As a Naturalist, Crane agreed with Darwinian Theory of Survival of the Fittest, what Jack London termed “red tooth and bloody claw”—that the wealthy oligarchs held sway over the millions of poor and downtrodden.  Some things don’t change very much, even 121 years later. My particular interest is not in Maggie’s struggles, but in another, shorter work of Crane’s, “The Monster,” a novella, which is unique in American Literature.
It is the late-nineteenth-century tale of a young, handsome African-American ostler and coachman, Henry Johnson, who works for a country doctor, Dr. Ned Trescott, and is good friends with the doctor’s very young son, Jimmie. The story takes place in a town which Crane invented, Whilomville, made up from his own imagination, but based on Port Jervis, NY, a place where he had lived briefly with his mother, but visited frequently in later life—his older brother , William Howe Crane, lived there.
In “The Monster,” the doctor’s house catches fire, and little Jimmie is trapped in the flames. His father is returning by horse and buggy from a home visit. The several fire companies, all horse-drawn hook-and-ladder wagons, are on their way, but the fire is raging. Meanwhile, Henry heroically breaks into the house, fights through the flames to wrap the six-year-old Jimmie in a blanket, and carries him to safety. Overcome by the smoke, Henry collapses, unfortunately next to a table on which the doctor has left several deadly experimental chemicals, which the fire’s heat causes to boil and bubble over, searing Henry’s face and body, and burning both in a most horrific fashion.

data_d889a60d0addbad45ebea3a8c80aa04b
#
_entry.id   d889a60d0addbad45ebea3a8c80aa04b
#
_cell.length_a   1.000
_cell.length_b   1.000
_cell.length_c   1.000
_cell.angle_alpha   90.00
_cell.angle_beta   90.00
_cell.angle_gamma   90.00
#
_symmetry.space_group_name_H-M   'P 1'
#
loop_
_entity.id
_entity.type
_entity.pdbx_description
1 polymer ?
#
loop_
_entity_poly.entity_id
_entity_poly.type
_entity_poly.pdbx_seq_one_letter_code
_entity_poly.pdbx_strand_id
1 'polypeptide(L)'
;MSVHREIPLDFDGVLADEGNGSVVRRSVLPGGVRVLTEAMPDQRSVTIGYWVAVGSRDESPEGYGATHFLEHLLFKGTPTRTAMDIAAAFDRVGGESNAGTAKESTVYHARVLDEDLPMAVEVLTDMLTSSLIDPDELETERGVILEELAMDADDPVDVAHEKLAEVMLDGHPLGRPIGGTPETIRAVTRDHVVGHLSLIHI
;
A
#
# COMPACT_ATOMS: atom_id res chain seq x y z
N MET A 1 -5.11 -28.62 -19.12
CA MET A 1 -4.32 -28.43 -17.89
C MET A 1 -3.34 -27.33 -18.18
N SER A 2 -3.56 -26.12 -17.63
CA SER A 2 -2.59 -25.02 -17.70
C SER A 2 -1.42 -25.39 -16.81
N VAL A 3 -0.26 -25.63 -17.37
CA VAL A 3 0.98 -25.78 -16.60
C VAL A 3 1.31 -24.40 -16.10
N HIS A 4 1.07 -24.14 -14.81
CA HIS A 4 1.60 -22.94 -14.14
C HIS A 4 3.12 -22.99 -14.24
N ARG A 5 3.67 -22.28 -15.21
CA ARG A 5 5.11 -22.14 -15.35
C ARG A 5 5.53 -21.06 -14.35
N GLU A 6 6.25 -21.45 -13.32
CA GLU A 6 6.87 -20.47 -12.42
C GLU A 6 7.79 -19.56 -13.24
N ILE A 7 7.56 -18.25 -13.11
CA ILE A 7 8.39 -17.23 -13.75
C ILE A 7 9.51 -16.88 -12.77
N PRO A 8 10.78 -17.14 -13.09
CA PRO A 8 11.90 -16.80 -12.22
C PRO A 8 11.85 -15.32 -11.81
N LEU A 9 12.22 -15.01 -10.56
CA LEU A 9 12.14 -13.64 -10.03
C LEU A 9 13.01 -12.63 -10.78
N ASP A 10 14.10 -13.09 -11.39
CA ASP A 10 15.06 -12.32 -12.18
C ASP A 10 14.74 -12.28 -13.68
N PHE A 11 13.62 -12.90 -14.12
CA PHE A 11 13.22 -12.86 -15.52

Eternally grateful to Henry for saving his son’s life, Dr. Trescott performs a series of operations to save Henry’s life, but, in the course of doing so, is forced to render him a scarred, enormously ugly “monster,” whose looks and appearance frighten the townspeople. Worse, they begin to shun the doctor and his family for protecting and preserving Henry. 
The story’s setting is all the more significant: Port Jervis is the only place in the history of New York State where a lynching has ever occurred. On June 2, 1892, an African-American man named Robert Lewis was arrested for allegedly assaulting a local white woman. While being taken to the Port Jervis jail, a mob of several hundred men dragged him through the town, beat him, and hanged him from a tree.
Stephen Crane’s own brother, William, as well as the town chief of police, was one of the few men who dared to intervene and try to save Lewis from the mob, in vain. Although Stephen himself was not present, both the Port Jervis Gazette and the New York Tribune gave extensive coverage to the atrocity, and noted African-American civil rights activist Ida B. Wells launched a campaign to investigate the lynching.